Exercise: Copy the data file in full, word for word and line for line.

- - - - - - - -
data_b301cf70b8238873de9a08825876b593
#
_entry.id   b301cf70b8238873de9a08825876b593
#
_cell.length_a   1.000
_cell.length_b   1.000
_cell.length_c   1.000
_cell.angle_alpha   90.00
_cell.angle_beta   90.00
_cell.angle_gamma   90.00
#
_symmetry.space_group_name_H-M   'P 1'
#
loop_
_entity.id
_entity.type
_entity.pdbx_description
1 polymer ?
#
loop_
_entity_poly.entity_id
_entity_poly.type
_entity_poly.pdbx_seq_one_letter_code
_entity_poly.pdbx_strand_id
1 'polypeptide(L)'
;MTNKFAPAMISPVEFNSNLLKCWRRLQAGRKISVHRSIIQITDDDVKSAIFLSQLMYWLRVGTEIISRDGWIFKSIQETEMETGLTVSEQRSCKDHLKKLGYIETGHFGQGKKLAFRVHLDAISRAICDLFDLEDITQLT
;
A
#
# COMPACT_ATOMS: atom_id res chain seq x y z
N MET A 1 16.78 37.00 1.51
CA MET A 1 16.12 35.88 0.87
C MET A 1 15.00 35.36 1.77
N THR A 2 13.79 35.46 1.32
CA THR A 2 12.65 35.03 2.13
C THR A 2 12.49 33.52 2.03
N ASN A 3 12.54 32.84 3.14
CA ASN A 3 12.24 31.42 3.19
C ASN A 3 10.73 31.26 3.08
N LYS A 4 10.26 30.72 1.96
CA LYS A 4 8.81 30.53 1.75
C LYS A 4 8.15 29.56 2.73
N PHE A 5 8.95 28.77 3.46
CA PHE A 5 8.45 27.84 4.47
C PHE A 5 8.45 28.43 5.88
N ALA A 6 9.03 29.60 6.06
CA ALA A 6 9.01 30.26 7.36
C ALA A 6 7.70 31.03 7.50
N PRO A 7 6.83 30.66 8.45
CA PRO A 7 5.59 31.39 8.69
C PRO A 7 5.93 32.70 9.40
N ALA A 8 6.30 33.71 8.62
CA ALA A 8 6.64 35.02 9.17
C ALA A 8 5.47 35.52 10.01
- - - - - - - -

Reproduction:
data_b301cf70b8238873de9a08825876b593
#
_entry.id   b301cf70b8238873de9a08825876b593
#
_cell.length_a   1.000
_cell.length_b   1.000
_cell.length_c   1.000
_cell.angle_alpha   90.00
_cell.angle_beta   90.00
_cell.angle_gamma   90.00
#
_symmetry.space_group_name_H-M   'P 1'
#
loop_
_entity.id
_entity.type
_entity.pdbx_description
1 polymer ?
#
loop_
_entity_poly.entity_id
_entity_poly.type
_entity_poly.pdbx_seq_one_letter_code
_entity_poly.pdbx_strand_id
1 'polypeptide(L)'
;MTNKFAPAMISPVEFNSNLLKCWRRLQAGRKISVHRSIIQITDDDVKSAIFLSQLMYWLRVGTEIISRDGWIFKSIQETEMETGLTVSEQRSCKDHLKKLGYIETGHFGQGKKLAFRVHLDAISRAICDLFDLEDITQLT
;
A
#
# COMPACT_ATOMS: atom_id res chain seq x y z
N MET A 1 16.78 37.00 1.51
CA MET A 1 16.12 35.88 0.87
C MET A 1 15.00 35.36 1.77
N THR A 2 13.79 35.46 1.32
CA THR A 2 12.65 35.03 2.13
C THR A 2 12.49 33.52 2.03
N ASN A 3 12.54 32.84 3.14
CA ASN A 3 12.24 31.42 3.19
C ASN A 3 10.73 31.26 3.08
N LYS A 4 10.26 30.72 1.96
CA LYS A 4 8.81 30.53 1.75
C LYS A 4 8.15 29.56 2.73
N PHE A 5 8.95 28.77 3.46
CA PHE A 5 8.45 27.84 4.47
C PHE A 5 8.45 28.43 5.88
N ALA A 6 9.03 29.60 6.06
CA ALA A 6 9.01 30.26 7.36
C ALA A 6 7.70 31.03 7.50
N PRO A 7 6.83 30.66 8.45
CA PRO A 7 5.59 31.39 8.69
C PRO A 7 5.93 32.70 9.40
N ALA A 8 6.30 33.71 8.62
CA ALA A 8 6.64 35.02 9.17
C ALA A 8 5.47 35.52 10.01